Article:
The drone wars
The Obama administration has found a good way to avoid both the domestic political and international fallout that comes of waging constant warfare: let machines do the dirty work. Of course, the Obamaites don’t get the full credit for the discovery – drone attacks in Afghanistan and Pakistan were part of the Bush team‘s strategic plan, but the Obama White House has gone much further in utilizing this tactic to escalate and extend American military operations around the world, and they’re doing it in secret – without congressional oversight, without public debate, and without the knowledge or consent of the American people.
The theater of operations is vast – potentially as vast as the world itself, given the rationale of pursing “terrorists” wherever they might be detected – and, so far, the range extends from the tribal regions of Pakistan to the African savannah, where pilotless “Reapers” take off from airfields in Ethiopia and Djibouti in search of prey. According to reports, US bases have also been established in Saudi Arabia and the Seychelles for this purpose. The latter, I hear, are quite happy about what this has done for local business: Americans may be standing in the unemployment lines, while their taxes go to fund endless war, but the Seychellois are in relatively good shape these days.
In any case, the latest targets of these unmanned killer-drones are located, as far as we know, in Somalia, where the Islamic group al-Shabab is alleged to have some vague ties to al-Qaeda. But that’s just what they’re telling us: because this is a secret war, we don’t know the real targets. It is highly likely, however, that among those targets are numerous rebel groups rising against the tyranny of Ethiopian “president” Meles Zenawi.
Zenawi is a former Marxist-Leninist guerrilla leader whose repressive government has slaughtered minority groups, outlawed the opposition, stolen “elections,” and instituted a reign of terror in the country. It won’t be long now before we see groups like the Oromo Liberation Front and other armed opponents of the regime labeled “terrorist” allies of al-Qaeda. Just as Afghan tribal chieftains give misleading “intelligence” to US forces in order to target rival clans, so we can expect the same – albeit on a larger scale – in Africa. This is part of the price we pay for Zenawi allowing a US base on Ethiopian territory.
The Seychelles, another “former” Marxist one-party state, is a group of islands in the Indian Ocean: the head of state, James Michel, inherited his position from the former dictator, France-Albert Rene, who overthrew the first elected Seychellois president, James Mancham a short year after the former British colony gained independence. A series of phony elections have since been held, with the ruling party managing to stay in office due to gerrymandering and vote-buying. While not as openly repressive as Zenawi, Michel is of the same type: a “former” commie who has changed his colors but not his ways. These are our great allies in the “war on terrorism.”
The expansion of the war effort in this way has transformed the CIA into an international militarized force whose analysts are tasked with finding enough targets to keep the drones flying. Combing the world for alleged “terrorists,” and keeping their activities well out of the spotlight, the “new” CIA, under Gen. David Petraeus, is primed and ready for its mission, which is to expand the frontiers of our endless “war on terrorism.”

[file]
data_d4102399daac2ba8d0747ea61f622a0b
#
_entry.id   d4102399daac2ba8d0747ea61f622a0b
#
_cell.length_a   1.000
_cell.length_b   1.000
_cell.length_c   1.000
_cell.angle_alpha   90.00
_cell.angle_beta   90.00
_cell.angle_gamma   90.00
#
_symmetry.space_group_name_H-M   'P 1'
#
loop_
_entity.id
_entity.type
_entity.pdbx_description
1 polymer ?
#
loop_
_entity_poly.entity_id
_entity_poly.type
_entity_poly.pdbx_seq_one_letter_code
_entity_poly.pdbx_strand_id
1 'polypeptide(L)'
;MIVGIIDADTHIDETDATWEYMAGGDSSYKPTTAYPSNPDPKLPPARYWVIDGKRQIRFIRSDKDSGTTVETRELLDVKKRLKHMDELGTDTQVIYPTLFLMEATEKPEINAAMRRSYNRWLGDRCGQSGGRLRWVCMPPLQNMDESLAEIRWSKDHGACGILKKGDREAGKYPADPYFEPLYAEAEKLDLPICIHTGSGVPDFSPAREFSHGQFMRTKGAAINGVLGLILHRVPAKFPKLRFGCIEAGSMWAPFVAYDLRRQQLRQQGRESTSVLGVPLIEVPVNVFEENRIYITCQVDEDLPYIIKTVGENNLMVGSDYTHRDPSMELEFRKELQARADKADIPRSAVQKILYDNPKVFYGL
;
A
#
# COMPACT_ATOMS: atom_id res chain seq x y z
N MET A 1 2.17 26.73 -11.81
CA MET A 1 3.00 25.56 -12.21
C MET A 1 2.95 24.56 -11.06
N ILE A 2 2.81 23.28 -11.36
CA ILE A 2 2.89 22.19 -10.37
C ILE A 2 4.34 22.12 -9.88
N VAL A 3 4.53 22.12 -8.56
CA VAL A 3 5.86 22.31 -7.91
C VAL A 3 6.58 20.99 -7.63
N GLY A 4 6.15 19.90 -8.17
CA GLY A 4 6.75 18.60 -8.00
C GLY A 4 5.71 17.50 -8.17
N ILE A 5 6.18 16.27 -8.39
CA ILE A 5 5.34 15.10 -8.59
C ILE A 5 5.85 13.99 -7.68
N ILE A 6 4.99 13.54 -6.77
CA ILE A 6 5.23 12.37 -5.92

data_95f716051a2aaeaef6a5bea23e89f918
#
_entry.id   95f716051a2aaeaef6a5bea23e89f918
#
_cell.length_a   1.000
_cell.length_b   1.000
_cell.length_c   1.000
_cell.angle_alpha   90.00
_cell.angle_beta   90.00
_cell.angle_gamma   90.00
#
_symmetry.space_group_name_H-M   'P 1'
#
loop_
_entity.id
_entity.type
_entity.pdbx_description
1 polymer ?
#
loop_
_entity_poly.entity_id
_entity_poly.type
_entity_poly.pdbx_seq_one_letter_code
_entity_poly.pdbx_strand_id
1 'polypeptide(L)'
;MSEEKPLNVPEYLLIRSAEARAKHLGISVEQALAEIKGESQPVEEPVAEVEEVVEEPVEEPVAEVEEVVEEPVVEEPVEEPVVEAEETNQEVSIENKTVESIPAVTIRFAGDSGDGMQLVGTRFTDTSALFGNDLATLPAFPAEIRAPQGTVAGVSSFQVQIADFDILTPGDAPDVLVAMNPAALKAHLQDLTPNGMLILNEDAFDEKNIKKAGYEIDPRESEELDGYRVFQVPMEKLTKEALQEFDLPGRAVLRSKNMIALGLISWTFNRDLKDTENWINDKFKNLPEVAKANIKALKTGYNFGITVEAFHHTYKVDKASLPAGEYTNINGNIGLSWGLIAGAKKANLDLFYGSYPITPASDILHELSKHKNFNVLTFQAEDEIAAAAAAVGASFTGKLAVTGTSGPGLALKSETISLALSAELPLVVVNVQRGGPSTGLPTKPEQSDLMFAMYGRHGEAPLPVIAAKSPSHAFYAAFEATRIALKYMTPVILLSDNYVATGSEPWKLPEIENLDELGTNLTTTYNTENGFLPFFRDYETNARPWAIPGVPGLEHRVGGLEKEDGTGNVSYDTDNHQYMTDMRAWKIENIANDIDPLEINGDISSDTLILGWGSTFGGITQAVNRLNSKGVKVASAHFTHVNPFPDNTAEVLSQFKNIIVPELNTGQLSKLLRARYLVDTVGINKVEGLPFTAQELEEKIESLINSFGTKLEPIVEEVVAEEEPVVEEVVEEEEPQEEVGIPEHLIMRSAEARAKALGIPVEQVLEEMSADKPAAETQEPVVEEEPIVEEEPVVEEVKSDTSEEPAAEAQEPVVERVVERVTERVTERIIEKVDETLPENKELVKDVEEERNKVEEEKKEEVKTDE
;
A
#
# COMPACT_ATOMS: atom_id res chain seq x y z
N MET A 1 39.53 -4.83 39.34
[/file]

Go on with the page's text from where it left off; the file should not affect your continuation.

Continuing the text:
This new role for the CIA has its domestic political uses, keeping knowledge of our latest wars “top secret” and therefore safe from nosey congressional committees, journalists, and most of all the American people. The mechanized imperialism of the drone wars gives our leaders the ability to distance themselves from their own criminal actions, and keep US casualties down to a minimum. It’s clean, it’s cold, and it’s cowardly – which just about describes the methods of modern American imperialism to a tee.
The drone wars are conducted by remote control, with US military personnel guiding their mechanized killers from US bases. However, even this degree of proximity may be eliminated shortly. As Jason Ditz points out:
“Researchers are working on a number of software packages to take the “remote control” out of the picture and let the robots decide on their own who to lob missiles at. Researchers say this would be an important development because the robots would decide who to murder much faster than CIA targeters are liable to.”
Thus we avoid taking moral responsibility for our actions, and eliminate the possibility that someone with a conscience would refuse to hit a designated target: a machine cannot question orders. It’s all very science fictional, and distinctively American (in the modern sense): antiseptic and utterly amoral.
While we’re at it, why not delegate the formulation of our foreign policy to these soul-less machines? It wouldn’t be hard: just input the longstanding assumptions that have governed that misguided and bloody policy – American global hegemony, the requirements of crony capitalism, and unthinking support for Israel – and the machines can take it from there.
NOTES IN THE MARGIN
I’m going to be on television tomorrow (Friday), on “Freedom Watch” with Judge Andrew Napolitano. Check your listings for show times.
Read more by Justin Raimondo
- A World to Win – December 1st, 2016
- The Uselessness of NATO – November 29th, 2016
- The Witch-Hunters – November 27th, 2016
- An Appeal to My Readers – November 24th, 2016
- What Would an ‘America First’ Foreign Policy Look Like? – November 22nd, 2016